Endless shagging

Ash Wednesday

Ethan Hawke <em>Bloomsbury, 221pp, £14.99</em>

ISBN 074756003X

Ethan Hawke, a regular guy from New York, married with two children and one of the lucky few to have their second novel published. Except that he's not really a regular guy at all; he is the Oscar-nominated Ethan Hawke, the trendy actor with the even trendier name.

We are introduced to Jimmy Heartsock, driving his "kick-ass car" while high on crystal meth. He's an army man, reluctantly following in his father's footsteps. "Just because something's your destiny doesn't mean it's gonna be any good," he announces, with characteristic disaffection. The opening set piece, in which a chemically intoxicated Jimmy has to inform a mother of her son's recent death, is the best in the book. Hawke creates a moment of sickening insensitivity as Jimmy fluffs his lines spectacularly.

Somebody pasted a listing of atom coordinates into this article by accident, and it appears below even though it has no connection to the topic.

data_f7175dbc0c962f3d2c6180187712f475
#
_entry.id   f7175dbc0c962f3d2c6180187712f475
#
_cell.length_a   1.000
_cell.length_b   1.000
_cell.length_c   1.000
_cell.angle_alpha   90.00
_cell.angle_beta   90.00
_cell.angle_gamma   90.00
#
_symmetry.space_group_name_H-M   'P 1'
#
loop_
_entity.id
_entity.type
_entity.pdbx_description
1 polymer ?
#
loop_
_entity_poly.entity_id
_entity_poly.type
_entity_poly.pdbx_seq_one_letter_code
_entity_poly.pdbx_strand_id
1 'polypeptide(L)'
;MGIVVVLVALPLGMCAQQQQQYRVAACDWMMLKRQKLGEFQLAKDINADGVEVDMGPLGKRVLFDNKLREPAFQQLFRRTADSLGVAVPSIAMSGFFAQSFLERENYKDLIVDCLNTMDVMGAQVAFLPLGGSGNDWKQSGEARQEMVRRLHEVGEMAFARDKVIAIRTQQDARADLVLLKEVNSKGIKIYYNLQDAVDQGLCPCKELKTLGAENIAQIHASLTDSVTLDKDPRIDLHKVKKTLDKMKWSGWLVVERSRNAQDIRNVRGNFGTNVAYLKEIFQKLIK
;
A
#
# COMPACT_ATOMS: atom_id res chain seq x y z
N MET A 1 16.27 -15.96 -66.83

From here on, the book pans out into a standard road novel, in which Jimmy is reunited with the love of his life, Christy, and they drive across America to get married. The couple, whose "destiny was to break each other's hearts, to destroy each other", bicker to the point of tedium, an irritation alleviated only by Hawke's device of oscillating between Jimmy and Christy as narrators. Hawke presents the relationship from all sides, and we soon realise that it is a loving yet empty partnership that revolves almost entirely around sex. They have sex in the car, sex in a hotel, sex in a church, sex in the ocean. Such is the endless shagging that it's a wonder Jimmy is at all surprised when Christy announces that she is pregnant.

The extended families of the protagonists offer a great deal more interest and reconfirm Hawke's potential. The breakdown and suicide of Jimmy's father are particularly well described, and Christy's suitably nasty dad, whose role is to drag up embarrassing moments from her past, is a memorable creation. Now for the film, with Hawke no doubt in the starring role.